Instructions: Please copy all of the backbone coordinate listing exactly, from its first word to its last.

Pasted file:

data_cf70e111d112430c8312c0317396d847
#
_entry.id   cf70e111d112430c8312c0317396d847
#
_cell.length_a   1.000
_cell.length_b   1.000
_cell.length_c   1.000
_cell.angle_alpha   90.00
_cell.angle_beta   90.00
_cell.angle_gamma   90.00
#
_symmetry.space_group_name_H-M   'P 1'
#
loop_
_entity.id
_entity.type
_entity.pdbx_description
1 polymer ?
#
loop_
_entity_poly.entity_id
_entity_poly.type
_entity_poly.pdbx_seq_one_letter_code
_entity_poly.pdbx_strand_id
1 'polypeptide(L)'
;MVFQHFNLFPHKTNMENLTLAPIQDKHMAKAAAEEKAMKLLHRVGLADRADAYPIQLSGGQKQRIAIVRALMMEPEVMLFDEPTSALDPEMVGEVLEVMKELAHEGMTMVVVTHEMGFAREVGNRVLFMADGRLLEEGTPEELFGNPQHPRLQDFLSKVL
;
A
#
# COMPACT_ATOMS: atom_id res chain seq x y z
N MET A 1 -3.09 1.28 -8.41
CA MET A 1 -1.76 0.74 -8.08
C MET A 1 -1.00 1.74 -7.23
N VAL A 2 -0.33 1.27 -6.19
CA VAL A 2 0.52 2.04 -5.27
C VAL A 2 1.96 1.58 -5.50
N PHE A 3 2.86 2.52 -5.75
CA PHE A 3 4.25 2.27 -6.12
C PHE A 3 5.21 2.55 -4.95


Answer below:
data_cf70e111d112430c8312c0317396d847
#
_entry.id   cf70e111d112430c8312c0317396d847
#
_cell.length_a   1.000
_cell.length_b   1.000
_cell.length_c   1.000
_cell.angle_alpha   90.00
_cell.angle_beta   90.00
_cell.angle_gamma   90.00
#
_symmetry.space_group_name_H-M   'P 1'
#
loop_
_entity.id
_entity.type
_entity.pdbx_description
1 polymer ?
#
loop_
_entity_poly.entity_id
_entity_poly.type
_entity_poly.pdbx_seq_one_letter_code
_entity_poly.pdbx_strand_id
1 'polypeptide(L)'
;MVFQHFNLFPHKTNMENLTLAPIQDKHMAKAAAEEKAMKLLHRVGLADRADAYPIQLSGGQKQRIAIVRALMMEPEVMLFDEPTSALDPEMVGEVLEVMKELAHEGMTMVVVTHEMGFAREVGNRVLFMADGRLLEEGTPEELFGNPQHPRLQDFLSKVL
;
A
#
# COMPACT_ATOMS: atom_id res chain seq x y z
N MET A 1 -3.09 1.28 -8.41
CA MET A 1 -1.76 0.74 -8.08
C MET A 1 -1.00 1.74 -7.23
N VAL A 2 -0.33 1.27 -6.19
CA VAL A 2 0.52 2.04 -5.27
C VAL A 2 1.96 1.58 -5.50
N PHE A 3 2.86 2.52 -5.75
CA PHE A 3 4.25 2.27 -6.12
C PHE A 3 5.21 2.55 -4.95